It does seem though that the thrill of victory is soon forgotten amidst the agony of defeat,as if the negative far outweighs the positive. Such is the power of the enemy, to envelop us in the darkness of defeat,thus blocking out the light of victory.

    I have observed that those with access to many of the things you mention such as counseling,medication,support,etc..tend to do better than those who do not(obviously). However,I have also observed that even with access to such resources,complete victory is never assured,thus the battle is never ending.

    All of this to say that discussions of this sort cause me to question how a man can say “forgetting those things that are behind me,I press toward the mark of Christ Jesus”,and actually live it. My point being this man Paul endured and suffered so much for so long,yet none of that held him back from accomplishing what he had been called to do. Being a man however,he could not escape entirely the same thoughts that we think,and I am certain that he was acquainted with depression.

    Should one wonder what he had,or what we do not? I ask myself this question regularly,as I take two steps forward,and one step back.

    Happy Super Sunday 😉

    • I always appreciate your insights, Ron. Maybe today I should say color commentary?! :))) You make an important point when you say, “Such is the power of the enemy, to envelop us in the darkness of defeat…” We do tend to forget our triumphs. Satan takes full advantage of that. The human mind projects forward from its current state. When we are depressed, we see only gloom ahead. What Paul, I think, learned was to believe in Christ more than himself. Hope your team wins! 🙂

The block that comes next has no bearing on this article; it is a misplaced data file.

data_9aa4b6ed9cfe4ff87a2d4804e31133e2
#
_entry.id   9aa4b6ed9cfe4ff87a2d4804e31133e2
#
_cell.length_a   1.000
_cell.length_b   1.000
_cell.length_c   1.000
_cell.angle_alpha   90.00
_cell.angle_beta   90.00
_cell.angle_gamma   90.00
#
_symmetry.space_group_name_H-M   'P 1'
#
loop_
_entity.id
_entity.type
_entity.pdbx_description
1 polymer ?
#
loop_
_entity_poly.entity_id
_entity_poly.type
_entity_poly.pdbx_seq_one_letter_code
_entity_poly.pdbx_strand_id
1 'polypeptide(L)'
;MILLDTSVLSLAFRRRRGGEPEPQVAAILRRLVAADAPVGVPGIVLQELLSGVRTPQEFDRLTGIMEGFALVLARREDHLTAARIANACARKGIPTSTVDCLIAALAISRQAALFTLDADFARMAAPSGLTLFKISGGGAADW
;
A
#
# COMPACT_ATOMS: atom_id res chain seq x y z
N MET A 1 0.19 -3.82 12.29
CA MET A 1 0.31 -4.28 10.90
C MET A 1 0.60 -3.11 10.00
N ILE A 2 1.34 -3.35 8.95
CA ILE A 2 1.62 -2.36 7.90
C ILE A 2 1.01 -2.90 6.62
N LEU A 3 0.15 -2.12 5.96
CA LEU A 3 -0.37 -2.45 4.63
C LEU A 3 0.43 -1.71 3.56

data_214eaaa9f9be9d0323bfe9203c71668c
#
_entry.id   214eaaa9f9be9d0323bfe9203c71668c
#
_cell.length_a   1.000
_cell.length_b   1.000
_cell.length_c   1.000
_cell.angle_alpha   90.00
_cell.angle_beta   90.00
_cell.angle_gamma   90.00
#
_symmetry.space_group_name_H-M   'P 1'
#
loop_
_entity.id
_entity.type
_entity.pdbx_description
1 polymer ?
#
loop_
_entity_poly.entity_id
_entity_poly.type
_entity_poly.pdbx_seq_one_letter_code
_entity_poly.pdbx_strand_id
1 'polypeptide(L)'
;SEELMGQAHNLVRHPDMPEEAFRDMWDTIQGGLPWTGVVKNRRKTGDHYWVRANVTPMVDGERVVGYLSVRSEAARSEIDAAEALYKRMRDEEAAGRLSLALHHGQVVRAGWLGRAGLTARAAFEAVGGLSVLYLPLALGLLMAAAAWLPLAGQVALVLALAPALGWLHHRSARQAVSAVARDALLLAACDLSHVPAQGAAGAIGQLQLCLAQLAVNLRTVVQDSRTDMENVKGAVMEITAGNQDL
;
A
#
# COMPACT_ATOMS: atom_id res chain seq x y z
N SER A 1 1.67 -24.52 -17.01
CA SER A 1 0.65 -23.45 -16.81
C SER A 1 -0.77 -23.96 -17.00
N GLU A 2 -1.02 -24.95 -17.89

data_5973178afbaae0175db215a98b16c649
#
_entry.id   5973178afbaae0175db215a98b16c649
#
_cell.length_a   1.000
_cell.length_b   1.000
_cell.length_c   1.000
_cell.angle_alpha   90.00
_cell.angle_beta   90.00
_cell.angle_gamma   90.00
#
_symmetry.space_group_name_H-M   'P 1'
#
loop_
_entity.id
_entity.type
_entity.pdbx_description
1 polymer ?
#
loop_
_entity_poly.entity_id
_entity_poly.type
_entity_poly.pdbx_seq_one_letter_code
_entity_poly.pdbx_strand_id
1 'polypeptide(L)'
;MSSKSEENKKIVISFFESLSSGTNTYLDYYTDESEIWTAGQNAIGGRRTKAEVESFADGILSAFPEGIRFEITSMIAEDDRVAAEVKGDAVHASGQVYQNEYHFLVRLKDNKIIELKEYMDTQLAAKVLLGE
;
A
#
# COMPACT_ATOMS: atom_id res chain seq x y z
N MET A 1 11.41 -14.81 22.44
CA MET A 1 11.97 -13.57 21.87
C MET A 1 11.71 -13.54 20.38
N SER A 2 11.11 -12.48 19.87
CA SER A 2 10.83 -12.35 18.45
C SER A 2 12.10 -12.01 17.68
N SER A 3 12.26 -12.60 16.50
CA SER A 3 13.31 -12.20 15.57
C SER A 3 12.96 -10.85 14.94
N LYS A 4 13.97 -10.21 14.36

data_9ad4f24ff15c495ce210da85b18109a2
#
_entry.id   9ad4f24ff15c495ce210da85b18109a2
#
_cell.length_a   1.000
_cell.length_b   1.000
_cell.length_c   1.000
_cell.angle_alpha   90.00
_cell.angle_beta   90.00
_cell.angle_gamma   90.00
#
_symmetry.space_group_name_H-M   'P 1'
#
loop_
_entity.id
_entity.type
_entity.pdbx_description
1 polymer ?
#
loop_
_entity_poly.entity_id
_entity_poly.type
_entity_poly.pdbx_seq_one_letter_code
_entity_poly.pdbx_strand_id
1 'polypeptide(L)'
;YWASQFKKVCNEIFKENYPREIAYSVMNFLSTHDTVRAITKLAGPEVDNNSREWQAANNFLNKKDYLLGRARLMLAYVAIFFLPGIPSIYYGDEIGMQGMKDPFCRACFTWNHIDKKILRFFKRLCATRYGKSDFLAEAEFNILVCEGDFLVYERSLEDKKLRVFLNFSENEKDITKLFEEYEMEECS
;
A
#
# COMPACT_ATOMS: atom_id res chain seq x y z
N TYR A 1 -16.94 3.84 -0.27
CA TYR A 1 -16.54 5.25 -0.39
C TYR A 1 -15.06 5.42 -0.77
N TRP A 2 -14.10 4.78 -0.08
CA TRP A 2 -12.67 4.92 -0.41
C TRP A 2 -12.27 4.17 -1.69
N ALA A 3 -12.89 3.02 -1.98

2. Thank you, Anna, for this post which blesses and affirms me SO MUCH. Six years ago, I believed and declared all over the place that Jesus had healed me of depression and attendant mental health issues (past abuse)…only to experience what I would describe as a gradual “erosion” of my deliverance, despite the fact that I was in my Bible or church constantly–and doing everything I thought was “right”. I couldn’t understand what happened–how could I “lose” my healing??

    It didn’t make sense…and trying to analyze and solve the riddle only exhausted me, made me feel worse–and failed to get the healing and JOY BACK. It would take too long to detail all the thoughts and questions I had, as I attempted to reconcile the situation–and reach a place of acceptance. I think the enemy had a big part in it–as his mission is to destroy believers–but that doesn’t really help to get you “out of it”. And of course I thought God might be testing my faith for some reason He wasn’t sharing with me…so I hung in there, best I could.

    Your words are MOST helpful–they make sense to folks like me who, if they can’t “get happy again”, at least are soothed by an explanation of the root condition (that it’s not about sin and punishment). And having a valid explanation takes the “fear factor” away for me, as it provides acceptance of the ebb and flow of a condition that is “not my fault”.

    And it’s not about God not loving me–because I KNOW HE DOES; He’s promised to never leave or forsake us…no matter what we must contend with in life, nor how often. He gives strength and assurance–and I’m so glad to report that He brought my JOY back, in bushel baskets full.

    You help and “gift” survivors each week–we soak up your compassion, and keep learning from your expertise in the painful shadowy area of abuse. You give us Light and Hope to keep moving forward–and we stand straighter with every step we take. I cannot thank you enough, Anna–and I pray for your well-being, as I thank God that you’re here. May you have a super-blessed week–love, ‘Stella’ ❤